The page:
Friday, 29 November 2013

Movie Review - BULLET RAJA


Ever since the trailer of Bullet Raja was out, I had made an “omerta” of sorts with myself, of watching the film on the very first day. And I did exactly that. Fortuitously, my hopes didn’t come down crashing, and the150 minutes that I spent in the cinema house, were fruitful.

The film commences with Saif Ali Khan or Raja Mishra, escaping an assassination attempt, but after a few seconds, was shown once again facing the gun, with cops surrounding him. Post that scene, the film slips into flashback, and the title track portrays Raja being involved in the notorious aspects of the society. Escaping possible foes, Raja gatecrashes into a “baarat” and as expected in a typical Bollywood flick, dances his way through. There he meets one Rudra, and instantly befriends him. The two save Rudra’s relatives from an ambush planned by the traitor Lallan (Chunky Pandey). From that very moment, Raja and Rudra become the modern day Jay-Veeru. The film then goes on exploring the revenge saga that begins, with the buddies finishing off Lallan, and all the people responsible for Rudra’s uncle’s (Sharath Saxena) death.

The two are soon noticed by the cunning Ram Babu Shukla, a minister from the opposition, who soon appoints them as his “bahubali”, or chief henchmen. The duo then carries out numerous political assassinations for Ram Babu. Seeing the growing cordial relations between Shukla and the two pals, Sumer Yadav (Ravi Kishan, who is the former henchman)  gets livid.

Gulshan Grover plays Bajaj, a shrewd businessman, and his “Marwari” jokes tickle the funny bone. The movie then goes on a more serious note, with the two kidnapping Bajaj, for an insult. However, the tables are turned on the duo, as Bajaj gets in Sumer Yadav to finish off the friends. However, one dies, and the other swears revenge and as anticipated, all hell breaks loose. Amidst the tension, enters Mitali (Sonakshi Sinha), an aspiring actress, and quickly ensures that the duo now become the trio.

The film then slows down for quite some time, until Raja returns from an exile, and till Arun Singh (Vidyut Jamwal) makes a grand entry. The movie then goes on, portraying the treachery of politicians and accomplishing the revenge saga.

Overally, the plot wasn’t completely extra ordinary, but the presentation of the setting makes it a treat to watch. The real locations add absolute authenticity to the plot. The locations chosen stand out, and they give the viewer, a true feel of Uttar Pradesh. The dialogues and the typical accent too make viewing enthralling. One instance of the accent coming into the fray is when Saif pronounces “NASHIONAL- JIYOGRAPHIC” in a typical UP accent.

Gulshan Grover plays an entertaining part, and his dialogues, which comically target the “marwaris” are simply amusing. “JALE HUE NOTE KO BHI CHALANA JANTA HAI MARWARI,” is one such instance. Grover makes his presence felt on screen with sharp dialogues. On a couple of occasions, the film goes on making a mockery of the current Indian politics (Mayawati may raise a few objections.. Enough Said), and that is a delight to watch. In one particular scene, Jimmy Sheirgill or Rudra dotingly, but zealously signifies that no one should have the authority of dividing Indians and stopping them from being a part of different states. (The leader of a political outfit based in Maharashtra, may raise issues though).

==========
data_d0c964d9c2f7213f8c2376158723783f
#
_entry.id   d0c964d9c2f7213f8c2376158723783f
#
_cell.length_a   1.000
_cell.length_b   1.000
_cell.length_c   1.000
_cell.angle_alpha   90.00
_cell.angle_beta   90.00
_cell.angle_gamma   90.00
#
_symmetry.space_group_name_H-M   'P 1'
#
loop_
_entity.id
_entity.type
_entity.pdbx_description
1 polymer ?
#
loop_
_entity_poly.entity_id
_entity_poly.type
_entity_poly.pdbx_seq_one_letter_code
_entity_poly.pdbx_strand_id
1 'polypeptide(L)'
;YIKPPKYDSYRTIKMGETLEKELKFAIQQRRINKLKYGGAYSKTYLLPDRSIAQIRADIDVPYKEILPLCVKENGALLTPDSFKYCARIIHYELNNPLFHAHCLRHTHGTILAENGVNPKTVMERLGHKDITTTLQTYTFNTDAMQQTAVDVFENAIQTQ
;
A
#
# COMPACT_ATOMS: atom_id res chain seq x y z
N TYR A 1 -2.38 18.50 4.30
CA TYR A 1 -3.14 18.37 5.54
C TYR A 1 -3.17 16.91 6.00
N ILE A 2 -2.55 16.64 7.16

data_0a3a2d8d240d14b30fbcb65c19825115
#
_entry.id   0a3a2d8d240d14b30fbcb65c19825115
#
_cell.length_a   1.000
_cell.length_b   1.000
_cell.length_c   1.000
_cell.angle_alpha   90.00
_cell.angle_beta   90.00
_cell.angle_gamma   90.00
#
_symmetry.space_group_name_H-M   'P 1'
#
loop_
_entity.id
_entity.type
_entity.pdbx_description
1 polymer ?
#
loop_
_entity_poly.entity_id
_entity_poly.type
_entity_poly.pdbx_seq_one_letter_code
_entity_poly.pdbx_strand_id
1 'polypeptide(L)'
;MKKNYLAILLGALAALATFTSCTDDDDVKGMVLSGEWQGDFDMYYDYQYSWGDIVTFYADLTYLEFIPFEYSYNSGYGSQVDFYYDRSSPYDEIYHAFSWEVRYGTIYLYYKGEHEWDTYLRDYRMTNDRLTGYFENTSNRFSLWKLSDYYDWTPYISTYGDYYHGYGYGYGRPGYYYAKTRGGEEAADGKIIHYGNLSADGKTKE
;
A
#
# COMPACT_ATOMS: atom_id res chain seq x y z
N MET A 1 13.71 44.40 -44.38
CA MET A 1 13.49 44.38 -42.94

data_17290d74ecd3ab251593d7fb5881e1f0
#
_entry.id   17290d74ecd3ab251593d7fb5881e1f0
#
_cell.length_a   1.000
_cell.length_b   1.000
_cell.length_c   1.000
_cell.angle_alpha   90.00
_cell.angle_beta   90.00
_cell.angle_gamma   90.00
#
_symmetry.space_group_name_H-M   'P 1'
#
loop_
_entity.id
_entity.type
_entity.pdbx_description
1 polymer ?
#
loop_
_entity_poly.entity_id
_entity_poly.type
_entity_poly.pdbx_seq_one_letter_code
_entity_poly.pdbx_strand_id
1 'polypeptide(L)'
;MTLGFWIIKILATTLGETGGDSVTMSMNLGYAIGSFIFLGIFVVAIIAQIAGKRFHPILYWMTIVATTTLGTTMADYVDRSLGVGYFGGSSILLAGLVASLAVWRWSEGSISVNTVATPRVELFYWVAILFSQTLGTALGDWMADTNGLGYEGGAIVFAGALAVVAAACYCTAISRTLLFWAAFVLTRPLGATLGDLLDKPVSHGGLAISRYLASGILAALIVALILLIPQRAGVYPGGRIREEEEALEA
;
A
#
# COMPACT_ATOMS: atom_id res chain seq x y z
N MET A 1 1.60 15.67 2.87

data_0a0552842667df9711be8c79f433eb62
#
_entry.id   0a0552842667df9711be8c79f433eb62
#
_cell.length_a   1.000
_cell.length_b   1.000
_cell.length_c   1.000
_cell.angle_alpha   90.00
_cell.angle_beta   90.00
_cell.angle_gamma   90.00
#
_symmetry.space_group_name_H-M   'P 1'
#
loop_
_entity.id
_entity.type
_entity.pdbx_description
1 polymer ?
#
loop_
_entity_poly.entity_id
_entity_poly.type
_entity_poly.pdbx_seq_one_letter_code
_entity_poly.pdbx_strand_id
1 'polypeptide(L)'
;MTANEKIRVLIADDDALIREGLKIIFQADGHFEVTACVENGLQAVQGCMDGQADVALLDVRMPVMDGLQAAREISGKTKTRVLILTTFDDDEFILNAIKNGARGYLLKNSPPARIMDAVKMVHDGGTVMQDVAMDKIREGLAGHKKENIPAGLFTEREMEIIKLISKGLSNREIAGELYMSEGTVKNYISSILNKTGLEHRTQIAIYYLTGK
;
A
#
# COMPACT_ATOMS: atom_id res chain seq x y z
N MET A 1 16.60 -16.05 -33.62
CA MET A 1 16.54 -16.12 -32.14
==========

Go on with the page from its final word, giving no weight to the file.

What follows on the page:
Saif Ali Khan steals the show throughout and his act of Raja Mishra surely makes viewers go gaga. His wit and spiky dialogues keep the viewers hooked and engulfed. It’s very pleasing to see Saif, do justice to a thorny role, with utmost ease. Jimmy Sheirgill too isn’t far behind, and ably supports Saif. The rest of the cast members more often than not, do justice to the script. Sonakshi Sinha, is an exception however, and she is the same Sonakshi Sinha, whom we saw in Dabbang, Rowdy Rathore and Son of Sardar.

Barring Lootera, Sinha has done very little of note and her dialogue delivery and acting standards remain similar. With every film, her fans and viewers expect her to be a little more innovative; but to their misery, she always fails.

The direction of Tigmanshu Dhulia remains potent and one wonders that what more does Dhulia needs to do in order to be noticed well by critics. In spite of delivering classics like Paan Singh Tomar and the Saheb Biwi aur Ganster series, it is shameful  that talented filmmakers like Dhulia do not get their due credit, while directors making some “mass entertainers” hog the limelight.

The flaws of the film arise with the music. Barring Tamanche Pe Disco and to an extent the title track, none of the songs catch the eye of the audience. An item number by Mahie Gill is profusely needless and is a mere waste of five minutes. Another shortfall of the film is that, Bullet Raja often loses its steam on several occasions, and fails to completely grab the attention of the viewer. One feels that the film could be made more interesting by adding more serious stuff. However, the instances of “black comedy” partially cover this shortfall up.

Overally, the film is worth watching and the Bullet Raja act by Saif Ali Khan is sure to enhance his fan base. This film is a must watch for those, who take a keen interest in the underbelly of the “dirty politics”. It will be fair to say that Bullet Raja will be etched in the memories of the audience for quite sometime.